Why do you write what you write?

Writing picture books seems to be where my heart lives. I love children of all ages, but in particular children around the ages of 2-7. I connect with this age, find them funny, curious, imaginative, and delightful. You always know where you stand with a child, they tell it like it is. I think if everybody could remember what it is like to be a child, the world would be a much more peaceful place. Children live in the moment, enjoy living, laughing, and make-believing, and the land of make believe is a fantastic place to be. When I write, and can go inside a world that wasn't there minutes before, it helps me heal a deep part of myself as a child. I try to make the world a better place by writing "funny," and make a child laugh, and by believing they can be anything they want to be. Certainly, if I can become a writer with the obstacles stacked before me, THEY can be anything they want to be as well.

What is the hardest thing about writing?

The hardest thing about writing is finding something unique to write about in your own perspective, with your own voice, something that hasn't been done a million times before. It is believing in yourself enough to continue on in the face of adversity, honing your talent, and fostering others along the way as well.

Without further ado, I'd like to introduce to you my writer friends, you're in for a reading extravaganza when you add these books to your library.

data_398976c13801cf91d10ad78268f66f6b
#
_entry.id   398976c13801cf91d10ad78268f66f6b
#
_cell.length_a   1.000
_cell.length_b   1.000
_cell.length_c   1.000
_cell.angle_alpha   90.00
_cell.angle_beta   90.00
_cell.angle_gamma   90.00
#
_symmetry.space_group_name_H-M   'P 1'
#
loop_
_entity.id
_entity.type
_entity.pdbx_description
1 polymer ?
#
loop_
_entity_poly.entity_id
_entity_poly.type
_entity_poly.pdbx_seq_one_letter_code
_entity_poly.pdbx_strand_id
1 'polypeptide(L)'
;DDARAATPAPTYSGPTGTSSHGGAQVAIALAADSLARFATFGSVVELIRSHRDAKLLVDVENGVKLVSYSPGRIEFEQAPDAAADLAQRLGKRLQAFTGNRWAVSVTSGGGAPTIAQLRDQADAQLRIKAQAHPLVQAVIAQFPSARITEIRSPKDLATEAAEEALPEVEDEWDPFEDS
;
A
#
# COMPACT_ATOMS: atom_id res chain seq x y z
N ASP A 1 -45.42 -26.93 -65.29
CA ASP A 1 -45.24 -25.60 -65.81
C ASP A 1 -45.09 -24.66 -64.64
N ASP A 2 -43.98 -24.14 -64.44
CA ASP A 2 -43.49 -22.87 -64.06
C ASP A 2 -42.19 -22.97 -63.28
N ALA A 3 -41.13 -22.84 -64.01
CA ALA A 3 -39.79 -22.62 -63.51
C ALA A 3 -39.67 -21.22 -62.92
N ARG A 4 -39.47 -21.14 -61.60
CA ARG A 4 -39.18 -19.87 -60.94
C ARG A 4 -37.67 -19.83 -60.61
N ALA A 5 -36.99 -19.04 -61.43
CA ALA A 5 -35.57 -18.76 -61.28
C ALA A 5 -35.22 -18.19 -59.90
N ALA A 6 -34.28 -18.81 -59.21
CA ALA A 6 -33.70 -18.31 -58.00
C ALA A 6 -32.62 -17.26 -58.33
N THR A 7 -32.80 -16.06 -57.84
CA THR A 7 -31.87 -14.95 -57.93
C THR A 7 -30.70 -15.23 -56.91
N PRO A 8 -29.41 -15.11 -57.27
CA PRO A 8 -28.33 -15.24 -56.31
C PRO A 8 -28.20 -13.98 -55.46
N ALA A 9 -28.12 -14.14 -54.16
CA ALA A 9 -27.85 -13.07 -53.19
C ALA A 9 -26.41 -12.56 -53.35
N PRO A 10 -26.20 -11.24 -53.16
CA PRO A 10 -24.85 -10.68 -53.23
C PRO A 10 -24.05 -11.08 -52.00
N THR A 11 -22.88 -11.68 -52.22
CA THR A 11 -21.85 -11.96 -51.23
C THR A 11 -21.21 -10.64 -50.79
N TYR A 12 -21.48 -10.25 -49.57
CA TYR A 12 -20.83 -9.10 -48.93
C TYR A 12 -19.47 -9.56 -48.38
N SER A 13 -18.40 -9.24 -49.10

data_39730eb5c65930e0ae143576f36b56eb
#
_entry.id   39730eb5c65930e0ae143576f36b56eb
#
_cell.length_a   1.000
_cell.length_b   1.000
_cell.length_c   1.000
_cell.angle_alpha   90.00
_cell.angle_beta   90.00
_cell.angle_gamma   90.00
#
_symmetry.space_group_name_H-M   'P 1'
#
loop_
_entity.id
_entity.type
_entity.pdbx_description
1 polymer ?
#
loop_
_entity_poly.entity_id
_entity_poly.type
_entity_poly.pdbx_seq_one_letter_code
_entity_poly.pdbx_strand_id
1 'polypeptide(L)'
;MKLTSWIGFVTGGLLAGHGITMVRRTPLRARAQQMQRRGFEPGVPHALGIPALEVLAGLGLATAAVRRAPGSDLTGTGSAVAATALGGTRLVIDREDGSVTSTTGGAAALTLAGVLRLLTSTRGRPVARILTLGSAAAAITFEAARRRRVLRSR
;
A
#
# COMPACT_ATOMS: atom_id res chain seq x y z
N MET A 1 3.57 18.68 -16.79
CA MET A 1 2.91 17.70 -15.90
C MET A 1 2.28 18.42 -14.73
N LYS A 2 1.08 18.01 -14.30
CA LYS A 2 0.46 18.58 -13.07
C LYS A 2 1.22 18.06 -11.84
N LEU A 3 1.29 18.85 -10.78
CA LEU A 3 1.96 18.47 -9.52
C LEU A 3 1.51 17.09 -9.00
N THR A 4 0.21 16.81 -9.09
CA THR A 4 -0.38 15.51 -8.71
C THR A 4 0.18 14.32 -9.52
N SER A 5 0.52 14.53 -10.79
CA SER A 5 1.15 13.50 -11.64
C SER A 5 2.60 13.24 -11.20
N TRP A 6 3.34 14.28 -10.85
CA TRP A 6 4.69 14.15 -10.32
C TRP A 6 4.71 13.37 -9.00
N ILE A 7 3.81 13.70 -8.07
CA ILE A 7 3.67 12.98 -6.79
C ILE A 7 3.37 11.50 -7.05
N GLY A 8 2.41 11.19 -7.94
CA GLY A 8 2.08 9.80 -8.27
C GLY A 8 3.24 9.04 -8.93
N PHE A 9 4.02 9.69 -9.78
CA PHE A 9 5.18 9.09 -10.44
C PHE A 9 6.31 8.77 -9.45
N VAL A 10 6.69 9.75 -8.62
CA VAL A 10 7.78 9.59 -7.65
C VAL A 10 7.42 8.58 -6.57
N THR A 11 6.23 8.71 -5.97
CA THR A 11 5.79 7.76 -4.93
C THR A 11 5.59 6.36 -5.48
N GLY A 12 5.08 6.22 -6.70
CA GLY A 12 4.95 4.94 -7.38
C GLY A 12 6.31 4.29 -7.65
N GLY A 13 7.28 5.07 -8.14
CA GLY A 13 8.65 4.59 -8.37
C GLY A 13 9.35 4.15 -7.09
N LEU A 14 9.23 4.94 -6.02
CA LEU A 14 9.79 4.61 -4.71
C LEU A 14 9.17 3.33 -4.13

Donna Earnhardt, author of Being Frank, by Flashlight Press. I have known Donna for many years, we exchange stories every once in a while. She is a fabulous writer, each word carefully selected to create a unique story. She is a writer and a home-schooling mother. I admire her gifts, and her talents. When she sent me Being Frank several years back, I KNEW it had to be a Flashlight Press book. I was beyond ecstatic when I found out that Being Frank had been acquired by Flashlight Press. I have added it to my library and am so glad that I did. Being Frank is a story about a boy that is---well---FRANK. He tells it like it is. He learns along his journey that some things are better shared with more sugar and less pepper, an exquisite read, and a MUST HAVE book for any library.

Jenni Bielicki, author of Starry Kalahari, Jenni is a very good friend of mine, and my critique partner. We have written together now for about 5 years. She is a gifted rhymer, a true wordsmith. Her story Starry Kalahari, an incredible read, written in rhyme about the nocturnal life in the Kalahari Desert has won several awards, first place in Writer's Day, and second place in the Barbara Karlin Grant. It is just waiting for the right home.  I will be so excited, and cheer the loudest for Jenni what that times comes. Jenni is thorough in her writing, chooses every word very carefully, is a patient reviser, and leaves no stone unturned in her quest for a perfect rhyme, and a perfect word. I admire her talent and can't wait to see her books in print.

Jodi Moore, author of When a Dragon Moves In by Flashlight Press, and Good News Nelson by Story Pie Press. I have known Jodi now for a few years, as I said, writers know each other or know OF each other, and in her case, I sought her out.  I had heard such good things about Dragon. I knew instantaneously that Dragon had to be a part of my library after my very first read.  My grandchildren ask for it over and over again. It is a story about a little boy on a beach who thinks he sees a dragon, does he or dosen't he? That is the question in this fantastic book. The dragon and the boy spend the day together, the illustrations are exceptional, and the story is well written. Jodi is a major talent and I can't wait to see her career unfold. She presents wonderful school visits, with a lively Dragon head prop that her talented son made for her. She is not only a great writer, but a lovely person inside and out.

No comments: